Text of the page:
Washington State University scientists developed a new sensor technology that could detect if a box of milk is still good or has gone bad.
The sensor was developed by the Department of Biological Systems Engineering (BSE) and the WSU/UI School of Food Science and other departments and is comprised of nanoparticles coated with chemicals. It can detect spoilage through the reaction of this sensor to the gas produced and bacterial growth. The milk does not come in contact with the sensor. The main author is a professor in BSE Shyam Sablani.
"If it's going bad, most food produces a volatile compound that doesn't smell good," Sablani said. "That comes from bacterial growth in the food, most of the time. But you can't smell that until you open the container."
Sabiana and his team published their results in the journal Food Control. The sensor can detect volatile gases and can change color.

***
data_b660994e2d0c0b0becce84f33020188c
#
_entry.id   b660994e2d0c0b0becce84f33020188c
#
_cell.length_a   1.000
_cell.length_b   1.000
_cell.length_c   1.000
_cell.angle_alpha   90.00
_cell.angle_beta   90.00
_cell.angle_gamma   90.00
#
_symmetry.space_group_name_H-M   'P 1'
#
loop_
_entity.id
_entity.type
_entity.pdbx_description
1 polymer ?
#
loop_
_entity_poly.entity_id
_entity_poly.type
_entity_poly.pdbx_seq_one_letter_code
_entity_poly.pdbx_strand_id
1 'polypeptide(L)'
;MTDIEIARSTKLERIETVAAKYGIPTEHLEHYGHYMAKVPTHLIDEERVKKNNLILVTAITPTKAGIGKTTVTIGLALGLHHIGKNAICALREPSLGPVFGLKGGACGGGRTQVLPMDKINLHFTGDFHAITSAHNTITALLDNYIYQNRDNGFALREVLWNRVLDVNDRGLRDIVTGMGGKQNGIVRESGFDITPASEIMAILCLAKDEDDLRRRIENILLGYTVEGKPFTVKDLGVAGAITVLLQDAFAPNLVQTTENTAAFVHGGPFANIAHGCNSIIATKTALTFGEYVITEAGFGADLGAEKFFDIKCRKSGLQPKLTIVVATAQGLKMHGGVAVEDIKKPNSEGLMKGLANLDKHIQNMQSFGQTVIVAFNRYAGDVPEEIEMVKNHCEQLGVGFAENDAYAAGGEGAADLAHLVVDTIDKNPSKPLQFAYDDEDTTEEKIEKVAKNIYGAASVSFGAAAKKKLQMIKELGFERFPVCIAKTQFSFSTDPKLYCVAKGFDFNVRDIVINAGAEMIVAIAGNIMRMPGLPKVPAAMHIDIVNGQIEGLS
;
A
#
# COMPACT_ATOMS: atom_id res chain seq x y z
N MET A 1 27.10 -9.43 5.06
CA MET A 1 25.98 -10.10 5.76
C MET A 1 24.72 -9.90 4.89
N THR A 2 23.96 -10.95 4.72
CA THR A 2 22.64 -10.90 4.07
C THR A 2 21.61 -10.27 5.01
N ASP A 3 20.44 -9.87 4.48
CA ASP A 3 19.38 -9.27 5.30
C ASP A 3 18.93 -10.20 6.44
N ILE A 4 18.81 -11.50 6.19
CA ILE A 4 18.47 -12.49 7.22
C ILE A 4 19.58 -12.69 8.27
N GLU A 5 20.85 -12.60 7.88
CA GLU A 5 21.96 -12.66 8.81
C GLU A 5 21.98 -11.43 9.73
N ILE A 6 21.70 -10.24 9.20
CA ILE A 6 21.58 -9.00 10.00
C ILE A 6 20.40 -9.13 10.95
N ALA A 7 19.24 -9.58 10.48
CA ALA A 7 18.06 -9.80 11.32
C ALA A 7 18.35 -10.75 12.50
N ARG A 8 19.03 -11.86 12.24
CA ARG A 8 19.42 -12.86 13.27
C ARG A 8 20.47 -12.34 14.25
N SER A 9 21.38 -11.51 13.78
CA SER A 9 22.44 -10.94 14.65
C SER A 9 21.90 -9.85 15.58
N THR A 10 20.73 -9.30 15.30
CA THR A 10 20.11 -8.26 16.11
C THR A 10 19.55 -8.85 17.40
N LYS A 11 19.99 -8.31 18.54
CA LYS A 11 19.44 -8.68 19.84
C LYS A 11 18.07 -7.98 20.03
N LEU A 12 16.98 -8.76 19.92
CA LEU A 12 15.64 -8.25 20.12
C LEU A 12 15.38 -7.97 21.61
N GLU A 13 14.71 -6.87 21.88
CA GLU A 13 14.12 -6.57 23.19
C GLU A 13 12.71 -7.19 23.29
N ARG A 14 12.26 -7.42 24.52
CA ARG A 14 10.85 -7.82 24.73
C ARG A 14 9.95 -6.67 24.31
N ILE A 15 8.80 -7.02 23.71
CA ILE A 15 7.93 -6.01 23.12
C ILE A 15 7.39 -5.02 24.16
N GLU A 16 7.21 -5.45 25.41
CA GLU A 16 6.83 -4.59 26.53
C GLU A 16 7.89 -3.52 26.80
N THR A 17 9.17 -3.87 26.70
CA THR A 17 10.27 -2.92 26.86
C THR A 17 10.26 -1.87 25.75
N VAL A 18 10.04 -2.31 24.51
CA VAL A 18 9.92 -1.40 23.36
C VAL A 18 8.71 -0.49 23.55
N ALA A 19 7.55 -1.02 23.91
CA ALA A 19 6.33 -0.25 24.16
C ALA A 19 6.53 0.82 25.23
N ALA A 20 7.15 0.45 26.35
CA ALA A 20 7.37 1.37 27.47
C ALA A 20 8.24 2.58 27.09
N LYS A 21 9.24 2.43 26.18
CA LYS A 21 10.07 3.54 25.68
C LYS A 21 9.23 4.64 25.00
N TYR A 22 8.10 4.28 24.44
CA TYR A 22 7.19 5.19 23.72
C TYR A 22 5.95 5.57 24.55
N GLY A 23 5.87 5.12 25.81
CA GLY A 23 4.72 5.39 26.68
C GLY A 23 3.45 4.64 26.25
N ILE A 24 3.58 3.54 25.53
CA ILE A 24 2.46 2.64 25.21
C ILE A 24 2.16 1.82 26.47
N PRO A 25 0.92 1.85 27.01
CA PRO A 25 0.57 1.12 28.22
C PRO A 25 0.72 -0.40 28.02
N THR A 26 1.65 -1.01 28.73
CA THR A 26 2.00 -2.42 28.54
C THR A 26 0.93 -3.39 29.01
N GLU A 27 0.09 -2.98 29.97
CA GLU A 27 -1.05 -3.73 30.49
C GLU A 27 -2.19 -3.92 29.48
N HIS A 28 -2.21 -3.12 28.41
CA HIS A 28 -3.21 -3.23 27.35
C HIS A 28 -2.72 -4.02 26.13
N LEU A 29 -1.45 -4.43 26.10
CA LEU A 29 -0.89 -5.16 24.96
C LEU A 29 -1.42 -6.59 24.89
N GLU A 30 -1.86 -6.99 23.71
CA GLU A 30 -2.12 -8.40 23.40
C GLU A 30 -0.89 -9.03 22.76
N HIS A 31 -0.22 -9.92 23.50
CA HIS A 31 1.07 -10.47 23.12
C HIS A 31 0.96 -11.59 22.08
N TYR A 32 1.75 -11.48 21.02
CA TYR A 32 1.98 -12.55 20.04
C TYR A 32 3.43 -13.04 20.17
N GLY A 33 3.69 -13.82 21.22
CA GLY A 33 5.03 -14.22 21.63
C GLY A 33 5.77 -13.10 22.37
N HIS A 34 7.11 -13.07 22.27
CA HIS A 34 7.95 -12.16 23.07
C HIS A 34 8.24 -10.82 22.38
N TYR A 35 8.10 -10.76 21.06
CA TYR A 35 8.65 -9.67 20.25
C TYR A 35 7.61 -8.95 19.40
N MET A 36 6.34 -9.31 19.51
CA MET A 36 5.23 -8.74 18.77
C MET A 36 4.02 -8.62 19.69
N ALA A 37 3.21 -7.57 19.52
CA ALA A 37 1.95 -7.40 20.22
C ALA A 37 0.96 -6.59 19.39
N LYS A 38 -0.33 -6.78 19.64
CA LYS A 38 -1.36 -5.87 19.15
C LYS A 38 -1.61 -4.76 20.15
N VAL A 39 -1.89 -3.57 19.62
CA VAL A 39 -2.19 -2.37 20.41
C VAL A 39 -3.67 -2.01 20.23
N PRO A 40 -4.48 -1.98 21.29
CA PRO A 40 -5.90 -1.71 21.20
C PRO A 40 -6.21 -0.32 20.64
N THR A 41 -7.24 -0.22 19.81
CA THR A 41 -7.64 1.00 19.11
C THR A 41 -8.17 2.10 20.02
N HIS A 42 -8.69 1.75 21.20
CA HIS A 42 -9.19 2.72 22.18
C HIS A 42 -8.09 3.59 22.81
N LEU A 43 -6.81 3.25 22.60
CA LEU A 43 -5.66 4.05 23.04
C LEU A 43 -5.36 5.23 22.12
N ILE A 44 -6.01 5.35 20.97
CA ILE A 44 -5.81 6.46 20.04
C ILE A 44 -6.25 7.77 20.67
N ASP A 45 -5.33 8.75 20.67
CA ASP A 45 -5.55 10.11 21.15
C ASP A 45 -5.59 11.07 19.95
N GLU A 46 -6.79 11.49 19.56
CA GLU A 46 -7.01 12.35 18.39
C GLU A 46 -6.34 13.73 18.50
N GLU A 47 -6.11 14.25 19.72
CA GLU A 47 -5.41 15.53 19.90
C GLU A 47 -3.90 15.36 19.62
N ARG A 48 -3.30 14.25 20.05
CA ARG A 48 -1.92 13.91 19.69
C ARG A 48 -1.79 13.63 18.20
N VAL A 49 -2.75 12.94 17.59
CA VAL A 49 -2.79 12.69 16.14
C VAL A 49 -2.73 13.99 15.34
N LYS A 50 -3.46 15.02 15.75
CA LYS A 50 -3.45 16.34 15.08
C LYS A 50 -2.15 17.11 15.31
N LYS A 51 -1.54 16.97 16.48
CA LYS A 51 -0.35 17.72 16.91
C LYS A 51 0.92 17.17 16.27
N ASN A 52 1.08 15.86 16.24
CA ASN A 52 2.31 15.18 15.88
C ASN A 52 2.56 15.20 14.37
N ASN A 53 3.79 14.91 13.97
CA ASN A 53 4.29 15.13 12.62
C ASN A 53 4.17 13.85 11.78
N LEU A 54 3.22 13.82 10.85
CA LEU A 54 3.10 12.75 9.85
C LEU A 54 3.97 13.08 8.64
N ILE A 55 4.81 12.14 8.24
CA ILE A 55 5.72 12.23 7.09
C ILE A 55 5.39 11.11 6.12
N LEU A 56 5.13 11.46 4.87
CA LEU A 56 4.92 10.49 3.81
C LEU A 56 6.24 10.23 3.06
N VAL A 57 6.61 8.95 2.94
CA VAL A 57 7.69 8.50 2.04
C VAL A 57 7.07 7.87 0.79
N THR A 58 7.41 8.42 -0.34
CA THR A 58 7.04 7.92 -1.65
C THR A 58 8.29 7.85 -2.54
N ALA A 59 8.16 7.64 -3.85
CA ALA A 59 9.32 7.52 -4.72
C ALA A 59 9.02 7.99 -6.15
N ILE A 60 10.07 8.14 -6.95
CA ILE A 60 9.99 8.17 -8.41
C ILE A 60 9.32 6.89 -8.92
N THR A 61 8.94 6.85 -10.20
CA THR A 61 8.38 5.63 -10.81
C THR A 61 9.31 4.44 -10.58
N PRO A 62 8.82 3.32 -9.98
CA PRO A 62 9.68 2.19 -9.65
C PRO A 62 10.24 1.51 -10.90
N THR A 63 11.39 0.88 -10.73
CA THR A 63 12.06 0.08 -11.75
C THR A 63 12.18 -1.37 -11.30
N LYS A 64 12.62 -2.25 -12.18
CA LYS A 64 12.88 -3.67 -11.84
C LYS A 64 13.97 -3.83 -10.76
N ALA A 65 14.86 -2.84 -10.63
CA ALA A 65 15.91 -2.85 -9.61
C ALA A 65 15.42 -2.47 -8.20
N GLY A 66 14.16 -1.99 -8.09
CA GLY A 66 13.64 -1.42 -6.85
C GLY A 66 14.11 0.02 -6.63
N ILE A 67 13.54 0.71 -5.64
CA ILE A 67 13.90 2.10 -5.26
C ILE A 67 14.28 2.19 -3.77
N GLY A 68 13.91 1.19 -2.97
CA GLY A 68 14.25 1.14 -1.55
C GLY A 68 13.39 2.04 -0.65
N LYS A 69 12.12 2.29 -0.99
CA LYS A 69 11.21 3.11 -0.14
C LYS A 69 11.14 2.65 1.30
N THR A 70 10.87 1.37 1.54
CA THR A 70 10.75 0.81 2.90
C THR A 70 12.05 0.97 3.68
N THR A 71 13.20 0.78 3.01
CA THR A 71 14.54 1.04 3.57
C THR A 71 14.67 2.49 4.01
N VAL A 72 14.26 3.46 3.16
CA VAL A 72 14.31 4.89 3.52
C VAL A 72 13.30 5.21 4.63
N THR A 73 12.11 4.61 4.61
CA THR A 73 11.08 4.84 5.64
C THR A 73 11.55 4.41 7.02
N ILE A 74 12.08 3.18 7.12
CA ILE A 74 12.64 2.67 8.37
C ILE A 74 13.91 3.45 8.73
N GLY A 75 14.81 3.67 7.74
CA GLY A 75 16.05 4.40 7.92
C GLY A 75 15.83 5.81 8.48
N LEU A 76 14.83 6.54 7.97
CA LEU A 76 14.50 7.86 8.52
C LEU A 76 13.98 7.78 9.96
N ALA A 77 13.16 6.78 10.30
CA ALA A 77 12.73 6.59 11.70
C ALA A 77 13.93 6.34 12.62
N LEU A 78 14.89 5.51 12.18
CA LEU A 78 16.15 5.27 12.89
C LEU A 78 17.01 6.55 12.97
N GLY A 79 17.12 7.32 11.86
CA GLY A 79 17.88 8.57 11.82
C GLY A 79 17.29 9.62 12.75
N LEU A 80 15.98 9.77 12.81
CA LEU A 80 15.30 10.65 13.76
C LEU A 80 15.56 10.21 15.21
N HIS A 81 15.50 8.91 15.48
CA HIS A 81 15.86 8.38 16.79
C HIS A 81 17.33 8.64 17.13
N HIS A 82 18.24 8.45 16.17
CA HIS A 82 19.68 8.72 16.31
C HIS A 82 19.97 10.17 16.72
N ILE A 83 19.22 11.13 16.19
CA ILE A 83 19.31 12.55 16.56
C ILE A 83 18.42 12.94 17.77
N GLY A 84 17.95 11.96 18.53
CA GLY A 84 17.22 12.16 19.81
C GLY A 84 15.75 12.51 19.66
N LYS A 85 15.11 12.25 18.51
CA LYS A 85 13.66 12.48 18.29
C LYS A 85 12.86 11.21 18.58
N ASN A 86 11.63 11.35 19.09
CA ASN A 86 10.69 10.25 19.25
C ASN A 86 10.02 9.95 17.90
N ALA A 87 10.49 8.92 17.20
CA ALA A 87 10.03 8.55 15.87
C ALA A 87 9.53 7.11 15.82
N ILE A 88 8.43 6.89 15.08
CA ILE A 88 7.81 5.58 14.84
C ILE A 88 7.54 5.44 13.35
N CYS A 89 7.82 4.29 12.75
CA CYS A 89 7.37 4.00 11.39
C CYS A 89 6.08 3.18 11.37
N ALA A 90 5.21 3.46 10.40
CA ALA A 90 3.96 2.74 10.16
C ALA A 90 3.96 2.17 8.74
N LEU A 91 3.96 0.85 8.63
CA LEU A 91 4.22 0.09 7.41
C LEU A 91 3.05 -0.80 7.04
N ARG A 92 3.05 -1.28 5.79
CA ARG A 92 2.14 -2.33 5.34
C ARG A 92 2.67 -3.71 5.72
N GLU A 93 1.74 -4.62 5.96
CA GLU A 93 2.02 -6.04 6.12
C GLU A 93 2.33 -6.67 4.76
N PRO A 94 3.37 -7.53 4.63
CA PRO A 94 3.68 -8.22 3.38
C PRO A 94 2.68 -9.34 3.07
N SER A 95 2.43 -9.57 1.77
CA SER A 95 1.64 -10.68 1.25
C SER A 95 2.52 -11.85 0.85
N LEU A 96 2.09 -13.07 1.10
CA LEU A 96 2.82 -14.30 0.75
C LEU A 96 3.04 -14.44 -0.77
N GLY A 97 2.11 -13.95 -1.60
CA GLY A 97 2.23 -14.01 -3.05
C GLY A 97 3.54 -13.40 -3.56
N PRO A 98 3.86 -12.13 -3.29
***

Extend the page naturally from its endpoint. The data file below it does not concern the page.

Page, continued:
The team aims to develop the visual representation of how long a product is before spoilage. The sensor is limited to showing whether the milk is spoiled or not.
Sabiani targets to incorporate his sensor into the plastic cap of a milk bottle to indicate whether the product is spoiled or not.
Expiration dates are only accurate if the conditions are optimal.
"The expiration date on cold or frozen products is only accurate if it has been stored at the correct temperature the entire time," Sablani said.
These conditions could either be that the product is stored above the optimum temperature during delays in shipment or during travel from the store to the house.
"We'll have to work with the industry to make this work," Sablani said. "But we're confident that we can succeed and help improve food safety and shelf life for consumers."